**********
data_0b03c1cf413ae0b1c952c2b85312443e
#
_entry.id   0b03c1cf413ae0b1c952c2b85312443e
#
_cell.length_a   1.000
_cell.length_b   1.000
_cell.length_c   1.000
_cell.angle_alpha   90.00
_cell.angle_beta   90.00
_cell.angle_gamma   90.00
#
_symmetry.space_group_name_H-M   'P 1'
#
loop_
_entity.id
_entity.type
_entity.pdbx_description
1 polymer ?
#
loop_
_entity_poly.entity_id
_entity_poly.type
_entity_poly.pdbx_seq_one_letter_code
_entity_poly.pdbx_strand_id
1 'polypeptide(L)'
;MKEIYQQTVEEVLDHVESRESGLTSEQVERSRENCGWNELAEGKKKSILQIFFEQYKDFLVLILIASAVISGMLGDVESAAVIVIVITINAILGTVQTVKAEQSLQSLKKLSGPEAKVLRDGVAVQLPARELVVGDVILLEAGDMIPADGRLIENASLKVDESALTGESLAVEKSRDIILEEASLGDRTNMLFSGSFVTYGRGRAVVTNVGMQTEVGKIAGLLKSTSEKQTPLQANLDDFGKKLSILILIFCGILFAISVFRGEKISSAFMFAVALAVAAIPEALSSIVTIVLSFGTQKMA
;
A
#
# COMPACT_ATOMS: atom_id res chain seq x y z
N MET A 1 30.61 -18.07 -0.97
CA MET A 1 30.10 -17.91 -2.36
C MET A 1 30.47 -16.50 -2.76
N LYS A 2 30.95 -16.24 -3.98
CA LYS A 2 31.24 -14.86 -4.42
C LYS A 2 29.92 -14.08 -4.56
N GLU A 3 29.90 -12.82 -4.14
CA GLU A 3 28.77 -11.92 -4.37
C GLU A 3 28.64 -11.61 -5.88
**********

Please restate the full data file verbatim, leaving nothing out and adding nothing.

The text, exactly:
data_0b03c1cf413ae0b1c952c2b85312443e
#
_entry.id   0b03c1cf413ae0b1c952c2b85312443e
#
_cell.length_a   1.000
_cell.length_b   1.000
_cell.length_c   1.000
_cell.angle_alpha   90.00
_cell.angle_beta   90.00
_cell.angle_gamma   90.00
#
_symmetry.space_group_name_H-M   'P 1'
#
loop_
_entity.id
_entity.type
_entity.pdbx_description
1 polymer ?
#
loop_
_entity_poly.entity_id
_entity_poly.type
_entity_poly.pdbx_seq_one_letter_code
_entity_poly.pdbx_strand_id
1 'polypeptide(L)'
;MKEIYQQTVEEVLDHVESRESGLTSEQVERSRENCGWNELAEGKKKSILQIFFEQYKDFLVLILIASAVISGMLGDVESAAVIVIVITINAILGTVQTVKAEQSLQSLKKLSGPEAKVLRDGVAVQLPARELVVGDVILLEAGDMIPADGRLIENASLKVDESALTGESLAVEKSRDIILEEASLGDRTNMLFSGSFVTYGRGRAVVTNVGMQTEVGKIAGLLKSTSEKQTPLQANLDDFGKKLSILILIFCGILFAISVFRGEKISSAFMFAVALAVAAIPEALSSIVTIVLSFGTQKMA
;
A
#
# COMPACT_ATOMS: atom_id res chain seq x y z
N MET A 1 30.61 -18.07 -0.97
CA MET A 1 30.10 -17.91 -2.36
C MET A 1 30.47 -16.50 -2.76
N LYS A 2 30.95 -16.24 -3.98
CA LYS A 2 31.24 -14.86 -4.42
C LYS A 2 29.92 -14.08 -4.56
N GLU A 3 29.90 -12.82 -4.14
CA GLU A 3 28.77 -11.92 -4.37
C GLU A 3 28.64 -11.61 -5.88